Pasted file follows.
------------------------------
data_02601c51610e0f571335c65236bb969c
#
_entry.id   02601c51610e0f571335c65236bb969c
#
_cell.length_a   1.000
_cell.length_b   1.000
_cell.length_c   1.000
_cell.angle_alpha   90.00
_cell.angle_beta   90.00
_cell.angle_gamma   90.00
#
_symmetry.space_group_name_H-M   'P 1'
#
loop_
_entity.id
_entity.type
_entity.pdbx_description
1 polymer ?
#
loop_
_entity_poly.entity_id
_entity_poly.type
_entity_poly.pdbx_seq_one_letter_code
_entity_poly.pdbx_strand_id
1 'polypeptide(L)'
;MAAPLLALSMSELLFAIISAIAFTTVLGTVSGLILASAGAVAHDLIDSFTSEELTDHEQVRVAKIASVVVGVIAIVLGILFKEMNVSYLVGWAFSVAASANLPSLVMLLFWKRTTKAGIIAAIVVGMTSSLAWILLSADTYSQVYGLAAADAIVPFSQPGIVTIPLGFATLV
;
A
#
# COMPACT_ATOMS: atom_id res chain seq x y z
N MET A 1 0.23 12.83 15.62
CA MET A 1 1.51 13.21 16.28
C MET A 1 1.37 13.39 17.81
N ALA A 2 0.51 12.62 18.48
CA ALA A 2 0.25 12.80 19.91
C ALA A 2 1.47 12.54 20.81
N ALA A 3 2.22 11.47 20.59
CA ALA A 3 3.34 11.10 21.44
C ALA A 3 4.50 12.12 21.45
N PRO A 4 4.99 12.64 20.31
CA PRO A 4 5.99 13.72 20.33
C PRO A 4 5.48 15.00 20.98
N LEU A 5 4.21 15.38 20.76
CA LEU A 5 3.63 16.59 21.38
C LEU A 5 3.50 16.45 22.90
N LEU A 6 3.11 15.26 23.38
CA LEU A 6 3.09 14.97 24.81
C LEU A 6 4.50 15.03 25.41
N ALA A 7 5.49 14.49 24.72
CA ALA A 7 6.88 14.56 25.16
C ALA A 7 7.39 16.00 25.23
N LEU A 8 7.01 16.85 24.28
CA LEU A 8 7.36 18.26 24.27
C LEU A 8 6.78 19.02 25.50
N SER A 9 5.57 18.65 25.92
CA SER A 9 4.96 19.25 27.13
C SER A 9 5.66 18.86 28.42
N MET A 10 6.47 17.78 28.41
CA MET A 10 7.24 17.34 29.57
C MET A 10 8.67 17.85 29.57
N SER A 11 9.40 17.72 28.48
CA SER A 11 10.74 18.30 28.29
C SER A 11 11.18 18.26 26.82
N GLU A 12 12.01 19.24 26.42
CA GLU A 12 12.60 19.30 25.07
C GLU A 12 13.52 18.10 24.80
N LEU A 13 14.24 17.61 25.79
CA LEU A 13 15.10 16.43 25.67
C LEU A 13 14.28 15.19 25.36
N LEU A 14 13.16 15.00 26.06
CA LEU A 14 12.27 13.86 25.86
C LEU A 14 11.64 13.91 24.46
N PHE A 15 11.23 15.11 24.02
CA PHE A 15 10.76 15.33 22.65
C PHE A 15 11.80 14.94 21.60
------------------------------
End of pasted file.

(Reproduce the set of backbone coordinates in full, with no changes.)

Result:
data_02601c51610e0f571335c65236bb969c
#
_entry.id   02601c51610e0f571335c65236bb969c
#
_cell.length_a   1.000
_cell.length_b   1.000
_cell.length_c   1.000
_cell.angle_alpha   90.00
_cell.angle_beta   90.00
_cell.angle_gamma   90.00
#
_symmetry.space_group_name_H-M   'P 1'
#
loop_
_entity.id
_entity.type
_entity.pdbx_description
1 polymer ?
#
loop_
_entity_poly.entity_id
_entity_poly.type
_entity_poly.pdbx_seq_one_letter_code
_entity_poly.pdbx_strand_id
1 'polypeptide(L)'
;MAAPLLALSMSELLFAIISAIAFTTVLGTVSGLILASAGAVAHDLIDSFTSEELTDHEQVRVAKIASVVVGVIAIVLGILFKEMNVSYLVGWAFSVAASANLPSLVMLLFWKRTTKAGIIAAIVVGMTSSLAWILLSADTYSQVYGLAAADAIVPFSQPGIVTIPLGFATLV
;
A
#
# COMPACT_ATOMS: atom_id res chain seq x y z
N MET A 1 0.23 12.83 15.62
CA MET A 1 1.51 13.21 16.28
C MET A 1 1.37 13.39 17.81
N ALA A 2 0.51 12.62 18.48
CA ALA A 2 0.25 12.80 19.91
C ALA A 2 1.47 12.54 20.81
N ALA A 3 2.22 11.47 20.59
CA ALA A 3 3.34 11.10 21.44
C ALA A 3 4.50 12.12 21.45
N PRO A 4 4.99 12.64 20.31
CA PRO A 4 5.99 13.72 20.33
C PRO A 4 5.48 15.00 20.98
N LEU A 5 4.21 15.38 20.76
CA LEU A 5 3.63 16.59 21.38
C LEU A 5 3.50 16.45 22.90
N LEU A 6 3.11 15.26 23.38
CA LEU A 6 3.09 14.97 24.81
C LEU A 6 4.50 15.03 25.41
N ALA A 7 5.49 14.49 24.72
CA ALA A 7 6.88 14.56 25.16
C ALA A 7 7.39 16.00 25.23
N LEU A 8 7.01 16.85 24.28
CA LEU A 8 7.36 18.26 24.27
C LEU A 8 6.78 19.02 25.50
N SER A 9 5.57 18.65 25.92
CA SER A 9 4.96 19.25 27.13
C SER A 9 5.66 18.86 28.42
N MET A 10 6.47 17.78 28.41
CA MET A 10 7.24 17.34 29.57
C MET A 10 8.67 17.85 29.57
N SER A 11 9.40 17.72 28.48
CA SER A 11 10.74 18.30 28.29
C SER A 11 11.18 18.26 26.82
N GLU A 12 12.01 19.24 26.42
CA GLU A 12 12.60 19.30 25.07
C GLU A 12 13.52 18.10 24.80
N LEU A 13 14.24 17.61 25.79
CA LEU A 13 15.10 16.43 25.67
C LEU A 13 14.28 15.19 25.36
N LEU A 14 13.16 15.00 26.06
CA LEU A 14 12.27 13.86 25.86
C LEU A 14 11.64 13.91 24.46
N PHE A 15 11.23 15.11 24.02
CA PHE A 15 10.76 15.33 22.65
C PHE A 15 11.80 14.94 21.60